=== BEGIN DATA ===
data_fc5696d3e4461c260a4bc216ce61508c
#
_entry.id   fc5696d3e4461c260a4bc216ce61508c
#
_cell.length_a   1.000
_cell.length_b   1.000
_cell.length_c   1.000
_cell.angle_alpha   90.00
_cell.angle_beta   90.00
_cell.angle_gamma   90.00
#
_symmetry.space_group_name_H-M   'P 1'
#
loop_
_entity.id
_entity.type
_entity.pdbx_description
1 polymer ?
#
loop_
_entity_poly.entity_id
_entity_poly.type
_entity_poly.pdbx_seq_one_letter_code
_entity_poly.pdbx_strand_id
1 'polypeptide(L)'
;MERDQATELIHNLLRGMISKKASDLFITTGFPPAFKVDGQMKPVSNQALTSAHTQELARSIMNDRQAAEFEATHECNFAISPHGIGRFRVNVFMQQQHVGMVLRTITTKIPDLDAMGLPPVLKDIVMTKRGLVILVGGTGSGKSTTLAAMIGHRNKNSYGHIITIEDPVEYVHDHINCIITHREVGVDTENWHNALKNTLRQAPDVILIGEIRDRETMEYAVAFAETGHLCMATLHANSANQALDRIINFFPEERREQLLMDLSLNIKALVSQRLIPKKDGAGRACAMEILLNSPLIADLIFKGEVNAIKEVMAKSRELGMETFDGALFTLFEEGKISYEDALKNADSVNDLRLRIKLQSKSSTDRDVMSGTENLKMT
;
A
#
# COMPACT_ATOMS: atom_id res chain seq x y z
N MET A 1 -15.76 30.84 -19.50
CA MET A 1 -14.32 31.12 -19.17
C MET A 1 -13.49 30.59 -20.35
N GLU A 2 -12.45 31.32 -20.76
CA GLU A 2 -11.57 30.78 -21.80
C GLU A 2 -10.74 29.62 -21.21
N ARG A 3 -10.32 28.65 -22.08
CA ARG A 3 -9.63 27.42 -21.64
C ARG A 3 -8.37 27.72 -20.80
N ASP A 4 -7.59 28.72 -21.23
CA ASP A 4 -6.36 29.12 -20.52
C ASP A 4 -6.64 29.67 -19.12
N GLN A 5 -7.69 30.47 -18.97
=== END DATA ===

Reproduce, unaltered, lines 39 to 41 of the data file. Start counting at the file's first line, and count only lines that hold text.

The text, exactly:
C ARG A 3 -8.37 27.72 -20.80
N ASP A 4 -7.59 28.72 -21.23
CA ASP A 4 -6.36 29.12 -20.52